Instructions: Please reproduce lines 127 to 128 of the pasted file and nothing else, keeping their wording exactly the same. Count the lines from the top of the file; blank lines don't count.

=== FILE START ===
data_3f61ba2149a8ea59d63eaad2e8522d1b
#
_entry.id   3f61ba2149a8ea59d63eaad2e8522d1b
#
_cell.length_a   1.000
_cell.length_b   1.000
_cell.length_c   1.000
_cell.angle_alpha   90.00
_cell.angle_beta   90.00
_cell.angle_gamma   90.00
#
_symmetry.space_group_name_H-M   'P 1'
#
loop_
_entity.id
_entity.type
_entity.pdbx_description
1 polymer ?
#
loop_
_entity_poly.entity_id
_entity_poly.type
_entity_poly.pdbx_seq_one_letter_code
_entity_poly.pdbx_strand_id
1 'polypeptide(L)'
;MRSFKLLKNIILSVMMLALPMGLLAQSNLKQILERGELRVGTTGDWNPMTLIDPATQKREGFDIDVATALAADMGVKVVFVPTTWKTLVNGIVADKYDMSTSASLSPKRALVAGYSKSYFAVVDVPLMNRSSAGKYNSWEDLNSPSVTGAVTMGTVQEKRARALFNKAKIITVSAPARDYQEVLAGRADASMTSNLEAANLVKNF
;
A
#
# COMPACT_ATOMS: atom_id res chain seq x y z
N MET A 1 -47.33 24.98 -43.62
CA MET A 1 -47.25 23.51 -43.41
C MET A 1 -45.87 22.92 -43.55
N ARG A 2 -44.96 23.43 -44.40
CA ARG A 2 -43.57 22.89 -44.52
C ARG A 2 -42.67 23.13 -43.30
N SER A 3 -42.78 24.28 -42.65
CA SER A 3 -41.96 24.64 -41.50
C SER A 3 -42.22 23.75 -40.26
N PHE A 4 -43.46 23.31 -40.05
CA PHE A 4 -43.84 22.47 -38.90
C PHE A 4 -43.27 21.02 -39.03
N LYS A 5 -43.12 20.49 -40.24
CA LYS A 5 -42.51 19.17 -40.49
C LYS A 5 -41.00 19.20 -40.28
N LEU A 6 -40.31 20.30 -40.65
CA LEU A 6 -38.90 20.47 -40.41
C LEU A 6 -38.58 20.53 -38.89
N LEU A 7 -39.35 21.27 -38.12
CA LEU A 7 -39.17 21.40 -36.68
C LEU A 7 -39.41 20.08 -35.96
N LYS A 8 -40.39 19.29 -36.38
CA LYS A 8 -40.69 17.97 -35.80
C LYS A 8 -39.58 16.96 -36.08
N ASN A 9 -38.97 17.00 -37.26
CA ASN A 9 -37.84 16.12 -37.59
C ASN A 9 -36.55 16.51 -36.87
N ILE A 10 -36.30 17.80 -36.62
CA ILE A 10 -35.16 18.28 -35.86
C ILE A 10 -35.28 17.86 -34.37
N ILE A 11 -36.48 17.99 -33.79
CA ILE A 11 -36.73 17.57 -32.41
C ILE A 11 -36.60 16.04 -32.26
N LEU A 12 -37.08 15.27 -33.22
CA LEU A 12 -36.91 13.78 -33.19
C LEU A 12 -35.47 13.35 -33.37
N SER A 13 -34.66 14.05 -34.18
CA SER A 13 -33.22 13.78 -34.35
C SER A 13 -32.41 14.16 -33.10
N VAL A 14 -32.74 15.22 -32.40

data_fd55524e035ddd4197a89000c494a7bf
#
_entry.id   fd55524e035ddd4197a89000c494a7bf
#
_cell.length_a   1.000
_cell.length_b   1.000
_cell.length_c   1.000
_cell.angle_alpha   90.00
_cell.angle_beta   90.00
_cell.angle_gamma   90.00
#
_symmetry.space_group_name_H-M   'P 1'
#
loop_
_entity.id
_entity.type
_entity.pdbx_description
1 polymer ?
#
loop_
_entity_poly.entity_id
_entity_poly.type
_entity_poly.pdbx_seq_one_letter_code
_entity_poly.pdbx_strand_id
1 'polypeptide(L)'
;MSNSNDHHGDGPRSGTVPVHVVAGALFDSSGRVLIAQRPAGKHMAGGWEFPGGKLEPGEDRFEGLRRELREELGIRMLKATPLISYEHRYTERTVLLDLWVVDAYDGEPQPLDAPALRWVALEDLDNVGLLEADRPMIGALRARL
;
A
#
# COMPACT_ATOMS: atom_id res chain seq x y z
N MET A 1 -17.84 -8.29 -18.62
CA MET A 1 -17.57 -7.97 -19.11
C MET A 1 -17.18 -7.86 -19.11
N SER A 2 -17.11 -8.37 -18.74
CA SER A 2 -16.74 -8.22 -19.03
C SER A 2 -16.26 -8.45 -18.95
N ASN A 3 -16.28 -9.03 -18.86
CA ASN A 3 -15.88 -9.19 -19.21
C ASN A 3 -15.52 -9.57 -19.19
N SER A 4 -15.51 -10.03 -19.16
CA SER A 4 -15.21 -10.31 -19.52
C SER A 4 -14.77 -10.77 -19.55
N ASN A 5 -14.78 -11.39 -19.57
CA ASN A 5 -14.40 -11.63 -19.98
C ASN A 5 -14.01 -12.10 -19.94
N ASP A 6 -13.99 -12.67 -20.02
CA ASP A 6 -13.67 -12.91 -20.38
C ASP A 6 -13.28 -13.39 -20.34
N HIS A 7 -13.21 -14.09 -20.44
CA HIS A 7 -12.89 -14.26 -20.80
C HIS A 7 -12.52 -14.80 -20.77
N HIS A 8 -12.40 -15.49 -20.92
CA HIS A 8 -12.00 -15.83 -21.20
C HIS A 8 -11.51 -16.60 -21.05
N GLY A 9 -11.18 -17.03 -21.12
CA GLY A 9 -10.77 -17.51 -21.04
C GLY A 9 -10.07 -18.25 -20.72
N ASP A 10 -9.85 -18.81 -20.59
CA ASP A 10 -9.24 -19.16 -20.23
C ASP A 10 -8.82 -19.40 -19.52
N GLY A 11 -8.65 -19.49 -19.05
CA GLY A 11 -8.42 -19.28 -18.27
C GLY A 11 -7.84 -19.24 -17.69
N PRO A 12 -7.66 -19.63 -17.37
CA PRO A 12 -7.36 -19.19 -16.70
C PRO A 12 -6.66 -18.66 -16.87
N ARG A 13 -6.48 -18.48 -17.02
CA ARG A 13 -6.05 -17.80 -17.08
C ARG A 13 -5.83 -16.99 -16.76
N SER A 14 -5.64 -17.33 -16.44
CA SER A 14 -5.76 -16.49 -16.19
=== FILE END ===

C GLY A 9 -10.07 -18.25 -20.72
N ASP A 10 -9.85 -18.81 -20.59